What in the heck is figgy pudding anyhow? It's mentioned in Little Drummer Boy, my contribution to the boxed set Love, Christmas – Holiday Stories That Will Put a Song in Your Heart, but I never tasted it. Since I needed to write a blog about food, I figured I'd put in a little test time in the kitchen.
If you’ve already read LDB, or any of my books, you know about Evie, a time traveler from the 21st century who has chosen to remain in the 1780s. In Little Drummer Boy, she is trying to learn about 18th century Christmas traditions. One of her challenges is preparing figgy pudding.
“My first attempt at figgy pudding was flat, but sweet. It may not have been pretty, but there weren’t any leftovers, either.”
Figs, grapes (raisins), apples, and cranberries grow in North Carolina, and Evie's father-in-law, Julian, is generous and well-traveled, so she probably had a well-stocked spice cabinet, too. I didn't have cloves, so substituted coriander. Maybe she did the same thing. I forgot to ask.
One thing that bothers me (and many others, I’m sure) is an author’s lack of research about period life. Did you know that in the 1780s there was no such thing as baking powder or baking soda? That's why they ate bannocks instead of nice, fluffy biscuits.
Evie has something others in her era do not, though. When her eldest daughter traveled back to the 18th century to be with her (full story in Aye, I am a Fairy), one of the items she brought back to share with Mom was baking soda. Great for brushing teeth and making cookies. Evie decides to try a bit of it in her second attempt at figgy pudding.
I had to do a little experimenting, too. I gave up wheat (gluten) and refined sugars, so minor adjustments to the online recipes I found and combined had to be made.
*¼ cup raisins
*¼ cup dried cranberries (Craisins®)
*...Re-hydrate these in a cup of very hot water. Drain and let cool.
¼- ½ cup pared and chopped apples (I used Golden Delicious from my yard)
2 cups fig spread (I made my own from fresh figs. You can reconstitute dried ones by cooking about a cup of figs with a cup of water until pulpy, then mash the heck out of them. Sometimes fig spread is available in specialty stores or make your own from cooking down and mashing fresh figs).
1 ¼ cup flour or gluten-free baking mix
1 Tbsp cinnamon
1 tsp ginger
1 tsp nutmeg
¼ tsp coriander (or cloves)
¼ tsp salt
2 tsp baking soda
Mix these dry ingredients in separate bowl.
½ cup melted unsalted butter
3 large eggs, gently beaten
2 cups bread crumbs, any kind of bread, including gluten-free varieties. I use my Magic Bullet® to make mine, but a blender or food processor should work, too.
LAST & DON’T FORGET THIS ITEM:
2 Tbsp apple cider vinegar
Add the dry ingredients and fruit to the bread crumbs, eggs, and melted butter. When all is mixed together, add two tablespoons of apple cider vinegar. This is what makes the batter rise! Stir well, then spoon into buttered (or oiled or use that spray stuff) bundt pan, mini muffin tins or glass/ceramic cups.
Traditional figgy pudding is steamed. You could put the batter in a bundt pan, cover with foil, and then put that pan in another pan, stick the works in the oven for an hour or so, hopefully remembering to add water to the bigger pan as it gets cooked away... Sorry, folks, I didn’t try that way. Too much chance of getting burned: either the pudding or me or both. The steaming procedures on other recipes looked too complicated, so I didn’t bother. Besides, my batter was made with baking soda and vinegar for leavening, not baking powder. Once again, I'd experiment and find another way.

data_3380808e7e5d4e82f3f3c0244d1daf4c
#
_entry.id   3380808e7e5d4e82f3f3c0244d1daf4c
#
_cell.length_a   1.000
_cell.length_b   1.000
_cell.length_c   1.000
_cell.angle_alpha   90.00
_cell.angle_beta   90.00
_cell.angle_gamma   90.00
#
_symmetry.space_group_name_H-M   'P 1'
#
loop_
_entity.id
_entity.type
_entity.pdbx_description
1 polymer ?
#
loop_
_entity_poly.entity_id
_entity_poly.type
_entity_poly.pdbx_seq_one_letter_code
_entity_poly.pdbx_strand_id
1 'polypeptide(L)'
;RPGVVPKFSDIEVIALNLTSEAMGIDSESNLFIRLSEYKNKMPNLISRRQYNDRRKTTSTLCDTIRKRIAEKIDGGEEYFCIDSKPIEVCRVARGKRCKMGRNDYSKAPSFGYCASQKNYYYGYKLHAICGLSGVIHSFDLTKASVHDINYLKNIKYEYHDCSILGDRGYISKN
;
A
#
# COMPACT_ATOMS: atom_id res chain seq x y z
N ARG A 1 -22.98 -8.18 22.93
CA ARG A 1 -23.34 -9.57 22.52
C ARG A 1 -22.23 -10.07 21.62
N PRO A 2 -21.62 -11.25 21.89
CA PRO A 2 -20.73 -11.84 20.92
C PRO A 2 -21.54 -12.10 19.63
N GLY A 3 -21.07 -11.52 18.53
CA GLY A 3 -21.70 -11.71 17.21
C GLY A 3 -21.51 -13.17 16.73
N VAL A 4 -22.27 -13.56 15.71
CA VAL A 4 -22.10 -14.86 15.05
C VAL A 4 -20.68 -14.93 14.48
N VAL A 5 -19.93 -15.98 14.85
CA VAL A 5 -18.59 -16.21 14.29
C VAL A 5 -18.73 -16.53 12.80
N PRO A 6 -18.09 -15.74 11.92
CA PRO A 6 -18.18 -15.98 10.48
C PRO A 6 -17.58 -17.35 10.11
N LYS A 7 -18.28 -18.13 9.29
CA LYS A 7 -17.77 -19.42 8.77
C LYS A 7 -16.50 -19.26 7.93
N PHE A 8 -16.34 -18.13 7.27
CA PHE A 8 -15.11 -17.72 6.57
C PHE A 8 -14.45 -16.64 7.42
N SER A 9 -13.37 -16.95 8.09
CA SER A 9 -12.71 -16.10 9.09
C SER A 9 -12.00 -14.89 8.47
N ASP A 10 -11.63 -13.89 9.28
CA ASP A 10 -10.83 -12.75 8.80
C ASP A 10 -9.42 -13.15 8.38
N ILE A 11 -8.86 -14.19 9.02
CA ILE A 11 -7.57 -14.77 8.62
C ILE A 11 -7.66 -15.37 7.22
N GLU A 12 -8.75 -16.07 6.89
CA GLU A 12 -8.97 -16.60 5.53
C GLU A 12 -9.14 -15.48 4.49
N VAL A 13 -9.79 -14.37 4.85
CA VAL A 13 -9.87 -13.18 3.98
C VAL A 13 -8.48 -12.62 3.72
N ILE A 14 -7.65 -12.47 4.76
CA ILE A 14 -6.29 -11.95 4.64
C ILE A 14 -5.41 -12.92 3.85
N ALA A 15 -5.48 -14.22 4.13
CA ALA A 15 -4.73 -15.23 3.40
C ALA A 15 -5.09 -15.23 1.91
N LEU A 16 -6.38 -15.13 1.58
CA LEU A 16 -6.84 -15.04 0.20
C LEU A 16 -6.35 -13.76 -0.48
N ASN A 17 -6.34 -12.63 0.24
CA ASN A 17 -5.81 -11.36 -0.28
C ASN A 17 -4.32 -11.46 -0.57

1) Stove top. This was easy, but I was only able to put a generous one cup of batter in the ‘chili and chowder’ mug that I used for the actual steaming. You could use a bundt pan or metal bowl and put it in a big canning pot OR cook leftover batter in a different way (see next variation). When you steam my way, fill the pan/bowl/cup of batter to a little more than half full. Put this container into a pan on the stove top. I used my 40-year-old two-part aluminum steamer pot. Fill with water to about half way up the side of the pan/bowl/cup. Cover, bring to a boil, and then let it simmer (make steam) for about an hour. When a sharp knife stuck in the pudding comes out clean, it's done.
2) Oven ‘Mookies.’ Both quick and easy. I amply filled a well-greased mini muffin tins with batter and cooked it at 350 degrees for 16 minutes. When they had cooled down but were still warm, I used a table knife to urge them out of the pan. Place on cooling rack.
These were so cute and fast! I started calling anything I baked this way a Mookie: not big enough to be a muffin, but bigger and moister than a cookie. It works great with the baking soda and apple cider vinegar combination.
The picture above is the Mookies surrounding the steamed pudding. Flaming the works and then adding the whipped cream would make a better photo, but I'm the only one around to eat this today, so I'll wait until the crowd is back.
What other foods are mentioned in Little Drummer Boy? Find out more about Scout and 18th century Christmas traditions and trials in Love, Christmas - Holiday Stories That Will Put a Song in Your Heart.